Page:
Zero-Correlation Linear Cryptanalysis with FFT and Improved Attacks on ISO Standards Camellia and CLEFIA [chapter]

Andrey Bogdanov, Huizheng Geng, Meiqin Wang, Long Wen, Baudoin Collard
2014 Lecture Notes in Computer Science  
Zero-correlation linear cryptanalysis is based on the linear approximations with correlation exactly zero, which essentially generalizes the integral property, and has already been applied to several block ciphers -among others, yielding best known attacks to date on round-reduced TEA and CAST-256 as published in FSE'12 and ASI-ACRYPT'12, respectively. In this paper, we use the FFT (Fast Fourier Transform) technique to speed up the zero-correlation cryptanalysis. First, this allows us to
more » ... upon the state-of-the-art cryptanalysis for the ISO/IEC standard and CRYPTREC-portfolio cipher Camellia. Namely, we present zero-correlation attacks on 11-round Camellia-128 and 12-round Camellia-192 with F L/F L −1 and whitening key starting from the first round, which is an improvement in the number of attacked rounds in both cases. Moreover, we provide multidimensional zero-correlation cryptanalysis of 14-round CLEFIA-192 and 15-round CLEFIA-256 that are attacks on the highest numbers of rounds in the classical single-key setting, respectively, with improvements in memory complexity. 16, c Springer-Verlag Berlin Heidelberg 2014 rounds as possible, which gives a high number of (sub)key bits that need to be guessed. Now, in a cryptanalytic effort based on correlation zero, one has to evaluate the sample correlation of all linear approximations (usually, a rather low number) for all plaintext-ciphertext pairs (usually, a significantly higher number) and all key guesses (which can be very high). In terms of computational complexity, this is the bottle neck of zero-correlation attacks so far. And this is exactly the point where the Discrete Fast Fourier Transform comes in handy. Contributions. The contributions of this paper are three-fold: Zero-correlation cryptanalysis with FFT: We use Discrete Fast Fourier Transform -that has been previosly used in linear cryptanalysis in [7] -to improve the time complexity of zero-correlation attacks. It relies on eliminating the redundant computations from the partial encryption/decryption in the course of zero-correlation key recovery. For that, an auxiliary {−1, 1}-matrix with a level-circulant structure is defined such that the evaluation of the sample correlation can be done by matrix-vector multiplication for different keys. By making use of this special structure, the matrix-vector multiplication can be computed efficiently with FFT. This technique is described in Sect. 3. Improved cryptanalysis of Camellia: We apply this FFT technique to the block cipher Camellia and obtain an improvement in the number of attacked rounds for Camellia is a block cipher jointly proposed by Mitsubishi and NTT in 2000 [1]. It was adopted as international standard by ISO/IEC [8] . Camellia is a CRYPTREC-recommended cipher for Japanese e-Government applications and is a part of the NESSIE project portfolio. It has a 128-bit block and supports a variable key size. The number of rounds depends on the key size: 18 rounds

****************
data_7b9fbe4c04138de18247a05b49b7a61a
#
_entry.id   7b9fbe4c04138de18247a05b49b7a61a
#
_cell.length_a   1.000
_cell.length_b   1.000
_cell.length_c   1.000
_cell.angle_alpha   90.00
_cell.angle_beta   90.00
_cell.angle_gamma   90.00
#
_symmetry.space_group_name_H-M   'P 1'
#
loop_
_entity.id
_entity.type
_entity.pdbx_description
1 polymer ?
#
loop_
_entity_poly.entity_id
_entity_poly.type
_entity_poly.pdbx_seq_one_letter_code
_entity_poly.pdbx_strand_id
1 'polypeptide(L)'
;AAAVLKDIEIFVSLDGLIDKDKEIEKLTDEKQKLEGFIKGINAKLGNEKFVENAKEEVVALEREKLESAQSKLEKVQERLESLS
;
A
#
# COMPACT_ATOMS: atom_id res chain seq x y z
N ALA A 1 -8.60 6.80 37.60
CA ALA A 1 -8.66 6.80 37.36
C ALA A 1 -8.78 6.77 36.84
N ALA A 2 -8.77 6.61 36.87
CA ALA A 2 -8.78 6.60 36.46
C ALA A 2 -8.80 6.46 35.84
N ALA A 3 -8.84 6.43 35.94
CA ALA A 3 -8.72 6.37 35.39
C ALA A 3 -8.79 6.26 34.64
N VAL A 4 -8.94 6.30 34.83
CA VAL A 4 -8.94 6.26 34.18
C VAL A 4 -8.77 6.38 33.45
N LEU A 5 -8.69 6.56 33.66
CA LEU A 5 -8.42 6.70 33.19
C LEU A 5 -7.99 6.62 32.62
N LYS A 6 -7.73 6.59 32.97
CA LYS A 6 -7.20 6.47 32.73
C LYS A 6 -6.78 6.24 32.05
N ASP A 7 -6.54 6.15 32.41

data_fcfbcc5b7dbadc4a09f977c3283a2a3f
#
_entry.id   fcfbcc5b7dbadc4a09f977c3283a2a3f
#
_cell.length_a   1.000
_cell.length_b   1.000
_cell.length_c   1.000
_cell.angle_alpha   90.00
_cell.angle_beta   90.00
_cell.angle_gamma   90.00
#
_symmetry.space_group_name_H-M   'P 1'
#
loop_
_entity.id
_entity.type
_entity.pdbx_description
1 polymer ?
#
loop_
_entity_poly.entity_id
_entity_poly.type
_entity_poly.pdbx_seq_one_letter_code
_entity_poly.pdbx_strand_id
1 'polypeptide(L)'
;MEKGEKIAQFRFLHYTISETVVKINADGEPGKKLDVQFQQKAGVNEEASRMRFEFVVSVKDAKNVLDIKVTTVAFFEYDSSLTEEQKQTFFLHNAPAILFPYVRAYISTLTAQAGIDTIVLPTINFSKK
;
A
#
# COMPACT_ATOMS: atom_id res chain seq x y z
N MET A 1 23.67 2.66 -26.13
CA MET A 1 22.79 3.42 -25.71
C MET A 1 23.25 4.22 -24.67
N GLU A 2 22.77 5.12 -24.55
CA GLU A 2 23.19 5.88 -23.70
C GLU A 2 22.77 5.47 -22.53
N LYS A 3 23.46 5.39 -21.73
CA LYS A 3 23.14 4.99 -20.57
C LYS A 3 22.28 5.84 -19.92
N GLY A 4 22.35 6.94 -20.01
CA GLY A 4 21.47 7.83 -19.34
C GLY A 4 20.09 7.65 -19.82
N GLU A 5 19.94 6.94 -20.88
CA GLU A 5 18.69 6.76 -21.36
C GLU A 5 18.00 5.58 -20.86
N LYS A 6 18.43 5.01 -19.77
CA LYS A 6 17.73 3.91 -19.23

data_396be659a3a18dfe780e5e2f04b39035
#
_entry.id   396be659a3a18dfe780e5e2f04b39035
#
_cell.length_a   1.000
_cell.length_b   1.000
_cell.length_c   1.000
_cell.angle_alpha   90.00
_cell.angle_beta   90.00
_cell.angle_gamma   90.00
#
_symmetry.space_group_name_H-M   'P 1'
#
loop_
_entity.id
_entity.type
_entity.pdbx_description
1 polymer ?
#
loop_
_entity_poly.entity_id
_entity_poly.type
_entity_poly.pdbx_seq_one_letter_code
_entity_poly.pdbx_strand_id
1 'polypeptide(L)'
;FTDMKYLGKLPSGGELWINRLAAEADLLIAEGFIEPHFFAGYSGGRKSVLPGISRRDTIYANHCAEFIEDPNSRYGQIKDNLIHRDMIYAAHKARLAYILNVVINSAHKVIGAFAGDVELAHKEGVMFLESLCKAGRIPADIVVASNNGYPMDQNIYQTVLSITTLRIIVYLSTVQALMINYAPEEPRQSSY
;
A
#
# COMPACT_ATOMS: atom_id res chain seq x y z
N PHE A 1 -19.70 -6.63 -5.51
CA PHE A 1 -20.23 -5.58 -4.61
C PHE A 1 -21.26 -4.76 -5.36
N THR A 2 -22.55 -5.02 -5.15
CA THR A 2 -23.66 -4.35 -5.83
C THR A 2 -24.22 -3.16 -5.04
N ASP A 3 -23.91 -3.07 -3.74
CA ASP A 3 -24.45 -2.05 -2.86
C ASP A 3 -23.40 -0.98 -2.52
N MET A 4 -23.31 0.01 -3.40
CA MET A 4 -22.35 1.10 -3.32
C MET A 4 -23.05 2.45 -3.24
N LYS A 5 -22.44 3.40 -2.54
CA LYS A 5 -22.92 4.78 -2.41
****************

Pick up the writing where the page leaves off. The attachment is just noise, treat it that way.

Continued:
doi:10.1007/978-3-662-43414-7_16 fatcat:j2vqjpiv3vf77luliftecjyywq